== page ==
So the three approaches that I'm considering right now is:

  1. Forget about the refinement, just commit to some story/ies and hope for the best.
  2. Make it clear to anyone that at the moment working on stories is not an option and insist on taking only bugs/technical dept until the team here is ready.
  3. Try to involve the PO and maybe one of the developers from the other team in additional refinement sessions where only tasks for our team will be discussed

What do you think about this, and do you think there is other solution different from the 3 that I've listed above?

1

TLDR: Sit the team together.

I have strong opinion on how the things should be done and I have problems accepting some of the concepts of the team that I'm attached to

Normally, my advice for this would be as follows: Bring it up in the retrospective. Keep in mind that Scrum is Agile and thus intended to fit to the needs of the business - how company A does Scrum can and should be different from how company B does things. That being said, it's still possible that the way company A's doing things might actually be better for company B than what B is currently doing. Hence, retrospective. However.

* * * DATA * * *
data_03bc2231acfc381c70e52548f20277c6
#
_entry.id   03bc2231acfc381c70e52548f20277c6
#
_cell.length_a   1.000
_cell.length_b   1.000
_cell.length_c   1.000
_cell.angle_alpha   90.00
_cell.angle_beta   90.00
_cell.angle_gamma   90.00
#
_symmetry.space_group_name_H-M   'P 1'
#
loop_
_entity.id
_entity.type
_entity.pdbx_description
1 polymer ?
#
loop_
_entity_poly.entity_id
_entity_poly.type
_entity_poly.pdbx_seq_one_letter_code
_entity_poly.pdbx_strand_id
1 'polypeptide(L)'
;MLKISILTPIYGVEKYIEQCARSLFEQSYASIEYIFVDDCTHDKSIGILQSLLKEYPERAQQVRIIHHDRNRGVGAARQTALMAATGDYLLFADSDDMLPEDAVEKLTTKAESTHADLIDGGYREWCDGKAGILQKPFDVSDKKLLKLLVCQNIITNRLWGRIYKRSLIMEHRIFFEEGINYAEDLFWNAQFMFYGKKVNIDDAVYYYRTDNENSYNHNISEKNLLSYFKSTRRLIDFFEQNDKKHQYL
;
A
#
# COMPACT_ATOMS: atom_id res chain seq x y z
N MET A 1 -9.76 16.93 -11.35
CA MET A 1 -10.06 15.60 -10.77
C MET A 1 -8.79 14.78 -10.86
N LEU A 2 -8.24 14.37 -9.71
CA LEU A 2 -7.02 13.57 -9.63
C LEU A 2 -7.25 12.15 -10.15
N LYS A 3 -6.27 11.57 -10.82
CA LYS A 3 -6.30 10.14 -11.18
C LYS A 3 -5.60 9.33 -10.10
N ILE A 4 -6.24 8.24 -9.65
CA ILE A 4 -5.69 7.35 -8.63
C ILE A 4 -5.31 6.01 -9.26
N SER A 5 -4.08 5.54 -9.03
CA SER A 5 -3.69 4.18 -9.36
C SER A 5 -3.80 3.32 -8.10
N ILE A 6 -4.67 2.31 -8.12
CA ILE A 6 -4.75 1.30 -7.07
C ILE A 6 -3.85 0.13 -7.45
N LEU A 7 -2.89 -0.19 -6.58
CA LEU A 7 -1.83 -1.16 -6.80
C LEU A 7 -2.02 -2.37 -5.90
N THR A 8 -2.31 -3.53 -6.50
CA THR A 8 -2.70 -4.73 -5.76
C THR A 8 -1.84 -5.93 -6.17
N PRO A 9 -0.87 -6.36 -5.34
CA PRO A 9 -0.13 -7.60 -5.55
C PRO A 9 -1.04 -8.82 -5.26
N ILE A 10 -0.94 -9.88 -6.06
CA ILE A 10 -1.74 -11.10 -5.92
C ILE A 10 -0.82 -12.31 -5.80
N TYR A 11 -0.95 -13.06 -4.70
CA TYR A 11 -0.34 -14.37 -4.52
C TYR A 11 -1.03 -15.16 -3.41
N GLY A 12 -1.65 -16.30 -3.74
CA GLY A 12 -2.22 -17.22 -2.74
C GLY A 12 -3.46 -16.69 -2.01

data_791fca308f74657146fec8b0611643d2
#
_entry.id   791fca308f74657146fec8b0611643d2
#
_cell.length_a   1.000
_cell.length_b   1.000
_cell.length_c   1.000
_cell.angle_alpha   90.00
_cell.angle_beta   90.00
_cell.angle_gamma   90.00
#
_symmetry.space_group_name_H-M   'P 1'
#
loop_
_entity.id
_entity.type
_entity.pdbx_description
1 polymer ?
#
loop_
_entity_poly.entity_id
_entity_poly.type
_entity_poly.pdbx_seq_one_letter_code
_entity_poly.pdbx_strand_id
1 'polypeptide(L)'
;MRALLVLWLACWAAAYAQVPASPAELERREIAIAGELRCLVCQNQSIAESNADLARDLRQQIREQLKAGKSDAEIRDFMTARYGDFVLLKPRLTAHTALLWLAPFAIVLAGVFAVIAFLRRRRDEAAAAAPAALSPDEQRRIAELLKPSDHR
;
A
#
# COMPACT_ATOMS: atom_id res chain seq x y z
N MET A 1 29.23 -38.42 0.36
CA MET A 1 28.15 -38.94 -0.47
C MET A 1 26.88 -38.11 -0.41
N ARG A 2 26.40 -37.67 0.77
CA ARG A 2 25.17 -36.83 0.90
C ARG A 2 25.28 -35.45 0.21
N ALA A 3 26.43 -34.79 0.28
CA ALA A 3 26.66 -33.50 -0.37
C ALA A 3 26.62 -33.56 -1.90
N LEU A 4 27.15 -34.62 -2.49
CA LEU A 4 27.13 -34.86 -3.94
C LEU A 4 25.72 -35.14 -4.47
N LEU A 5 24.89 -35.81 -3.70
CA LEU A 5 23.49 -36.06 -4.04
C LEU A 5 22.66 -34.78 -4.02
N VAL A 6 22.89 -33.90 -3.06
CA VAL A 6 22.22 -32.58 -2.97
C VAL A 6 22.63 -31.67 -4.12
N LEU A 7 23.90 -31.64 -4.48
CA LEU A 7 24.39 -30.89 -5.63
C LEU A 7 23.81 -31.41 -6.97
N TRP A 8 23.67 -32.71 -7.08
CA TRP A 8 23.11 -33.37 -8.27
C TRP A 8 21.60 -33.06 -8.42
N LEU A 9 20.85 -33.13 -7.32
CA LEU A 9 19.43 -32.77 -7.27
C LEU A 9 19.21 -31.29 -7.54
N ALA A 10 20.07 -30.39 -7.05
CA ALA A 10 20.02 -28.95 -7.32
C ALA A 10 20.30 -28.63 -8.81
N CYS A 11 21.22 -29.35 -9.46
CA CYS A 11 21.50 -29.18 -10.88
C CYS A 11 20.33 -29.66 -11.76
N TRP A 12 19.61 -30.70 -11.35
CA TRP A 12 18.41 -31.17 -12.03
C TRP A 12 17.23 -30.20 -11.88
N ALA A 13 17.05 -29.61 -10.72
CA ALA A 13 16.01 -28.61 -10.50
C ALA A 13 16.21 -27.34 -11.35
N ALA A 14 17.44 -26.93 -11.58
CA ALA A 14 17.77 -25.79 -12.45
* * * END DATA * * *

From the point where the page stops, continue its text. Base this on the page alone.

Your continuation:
communication is not that good (actually pretty bad, because of technical issues) between the two offices, my team is not active in the refinement and planning sessions.

This. Is bad. I would say that this here is your core issue. Your team is not only not sat together, but has poor communication and doesn't even fully attend all meetings. At that point, it's difficult to even consider your group as being part of the team at all.

What I would suggest here is one of two options. First, move in with the other team, even if only temporarily (until you become your own team). This is the most straightforward solution, and should fix most problems.

If that is impossible, then instead consider splintering off into your own team now. Do you have at least three developers? If not, hire some - maybe even siphoning one from the other team if necessary. Do you have a Scrum Master? If not, hire one - or, if you can't do that, appoint one of the developers. Do you have a Product Owner? If not, hire one. If you can't do that, get the PO of the other team to split his/her time between the two teams.

Some of these solutions are more viable than others, but I believe all of them are better than having a team that's as fragmented as you describe.

Now, I'll address your suggested solutions:

  1. Forget about the refinement, just commit to some story/ies and hope for the best.

This is pretty dangerous. Worst-case, what you complete, while not understanding a story, is accepted due to poor QA and the assumption that you did understand the story. And then you have something in production that might look like it works as intended, but doesn't. More likely case, you'll just waste your own time and the time of those who have to clean up after you as you clumsily attempt to do work that you don't understand.